Crowdcube and Seedrs, the two dominant crowdfunding platforms in the UK, have put aside any competitive friction and agreed to merge the two platforms subject to regulatory and shareholder approval. The merger will combine the two dominant private investment platforms in the UK while creating a better-positioned platform to operate in continental Europe and perhaps in other countries.
According to statements from both companies, the deal is structured as an acquisition by Crowdcube of all of the outstanding share capital of Seedrs Limited. Existing Crowdcube shareholders and option holders will own 60% of the combined company, and existing Seedrs shareholders and option holders will own 40% of the combined company. The merger ratio is said to reflect the approximate valuations of the two companies based on each of their most recent fundraising rounds.
The combined entity expects to “deliver new innovations and products that will make it significantly easier, more affordable and valuable for ambitious businesses to raise growth finance, and investors will have an even greater selection of investment opportunities with richer investment tools.”
The regulatory process is expected to take a fair amount of time which is typical for a merger like this. Both platforms will operate independently while the legal requirements are managed.
The Competition & Markets Authority (CMA) and the Financial Conduct Authority (FCA) will both review the deal and shareholders must approve the transaction. The “initial phase” of the CMA’s diligence is expected to take about two months, after which the CMA will either approve the transaction or move it to phase two of the process; phase two could take six months or possibly longer, according to Seedrs.
Once the merger has been formally completed, the two businesses will combine their teams, customers, brands, services, and technology. Issuers may continue to raise capital on either platform and manage shareholders.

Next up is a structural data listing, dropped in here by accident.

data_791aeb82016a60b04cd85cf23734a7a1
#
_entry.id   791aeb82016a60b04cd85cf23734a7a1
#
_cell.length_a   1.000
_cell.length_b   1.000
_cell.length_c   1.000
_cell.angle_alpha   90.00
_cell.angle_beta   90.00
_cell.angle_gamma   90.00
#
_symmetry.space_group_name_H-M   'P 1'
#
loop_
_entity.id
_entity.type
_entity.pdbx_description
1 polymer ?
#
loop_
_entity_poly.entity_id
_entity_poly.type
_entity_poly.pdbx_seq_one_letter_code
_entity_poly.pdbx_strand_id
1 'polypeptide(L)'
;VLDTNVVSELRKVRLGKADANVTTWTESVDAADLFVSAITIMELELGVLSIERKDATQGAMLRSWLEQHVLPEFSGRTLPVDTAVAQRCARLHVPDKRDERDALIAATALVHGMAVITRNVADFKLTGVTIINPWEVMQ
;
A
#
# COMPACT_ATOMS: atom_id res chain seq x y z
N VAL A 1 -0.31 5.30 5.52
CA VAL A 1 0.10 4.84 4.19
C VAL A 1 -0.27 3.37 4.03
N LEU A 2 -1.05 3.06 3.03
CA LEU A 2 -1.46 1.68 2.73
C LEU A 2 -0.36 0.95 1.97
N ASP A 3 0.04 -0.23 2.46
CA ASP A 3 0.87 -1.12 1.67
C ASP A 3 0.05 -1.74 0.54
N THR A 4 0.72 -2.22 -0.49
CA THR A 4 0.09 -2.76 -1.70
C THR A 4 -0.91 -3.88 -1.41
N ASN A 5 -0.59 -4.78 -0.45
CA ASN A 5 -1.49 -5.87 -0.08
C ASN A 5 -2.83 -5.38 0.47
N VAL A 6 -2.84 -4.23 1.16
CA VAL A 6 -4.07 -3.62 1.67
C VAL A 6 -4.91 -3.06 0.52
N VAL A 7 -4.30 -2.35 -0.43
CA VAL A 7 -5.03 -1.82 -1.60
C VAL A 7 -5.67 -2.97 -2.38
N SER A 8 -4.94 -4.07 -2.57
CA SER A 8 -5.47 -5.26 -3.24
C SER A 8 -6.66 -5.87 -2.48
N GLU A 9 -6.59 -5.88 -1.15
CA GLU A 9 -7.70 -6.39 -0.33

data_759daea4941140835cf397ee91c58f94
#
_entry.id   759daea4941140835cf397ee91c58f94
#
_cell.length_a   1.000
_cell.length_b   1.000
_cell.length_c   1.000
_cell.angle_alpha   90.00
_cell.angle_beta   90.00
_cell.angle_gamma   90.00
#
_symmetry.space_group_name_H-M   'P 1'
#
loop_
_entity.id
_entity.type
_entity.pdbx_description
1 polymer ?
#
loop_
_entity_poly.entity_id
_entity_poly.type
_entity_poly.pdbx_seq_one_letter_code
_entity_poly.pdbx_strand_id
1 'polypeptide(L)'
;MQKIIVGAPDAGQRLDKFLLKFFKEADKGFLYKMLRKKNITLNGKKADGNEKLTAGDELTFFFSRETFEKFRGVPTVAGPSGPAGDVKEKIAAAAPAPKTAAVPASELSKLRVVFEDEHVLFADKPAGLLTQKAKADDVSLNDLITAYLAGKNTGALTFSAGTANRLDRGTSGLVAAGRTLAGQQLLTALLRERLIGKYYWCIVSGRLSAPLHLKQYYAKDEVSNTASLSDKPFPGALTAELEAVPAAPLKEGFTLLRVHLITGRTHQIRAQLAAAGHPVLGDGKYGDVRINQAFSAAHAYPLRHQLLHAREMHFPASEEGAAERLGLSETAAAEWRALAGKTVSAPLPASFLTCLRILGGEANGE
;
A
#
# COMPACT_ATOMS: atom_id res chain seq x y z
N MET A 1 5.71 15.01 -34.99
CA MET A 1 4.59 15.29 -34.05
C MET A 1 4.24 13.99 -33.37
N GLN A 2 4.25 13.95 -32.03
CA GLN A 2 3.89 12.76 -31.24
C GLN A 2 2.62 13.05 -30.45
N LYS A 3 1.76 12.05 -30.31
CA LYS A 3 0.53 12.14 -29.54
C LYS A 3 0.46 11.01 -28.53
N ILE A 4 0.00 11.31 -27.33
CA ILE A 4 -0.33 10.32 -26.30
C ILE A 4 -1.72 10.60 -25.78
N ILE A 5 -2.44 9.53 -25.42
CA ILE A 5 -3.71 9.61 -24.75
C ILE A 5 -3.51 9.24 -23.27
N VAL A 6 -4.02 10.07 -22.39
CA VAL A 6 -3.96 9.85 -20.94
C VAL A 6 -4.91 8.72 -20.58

In a release, the two CEOs commented on the news.
Jeff Kelisky, CEO of Seedrs, stated:
“We are both Fintech pioneers that have challenged the landscape of capital raising in Europe, building marketplaces for private equity investment. We believe that you need to be a player of greater scale to serve companies and the investors who support them. Now is the right time to bring our strengths together, in order to meet our common mission to deliver a step change in the accessibility and efficiency within private company investing. This will not only create value for ambitious companies and their investors, but also for the economies and communities that they serve. As we look to the future, we’ll be well positioned to build on our combined strengths and create a powerful global private equity marketplace that will transform the ecosystem of equity finance globally.”
“Equity crowdfunding has redefined how many ambitious businesses raise investment and engage with their customers. Today’s agreement is an incredibly exciting milestone that will benefit high growth businesses, their investors who believe in their vision and the wider entrepreneurial ecosystem that supports them. Together with Seedrs, we can accelerate plans to further expand in the UK and overseas, launch innovative new products and improve our customers’ experience.”
In a blog post, Jeff Kelinksky, along with Jeff Lynn, current Executive Chairman of Seedrs and founder of the platform, explained the vision of the combined entity: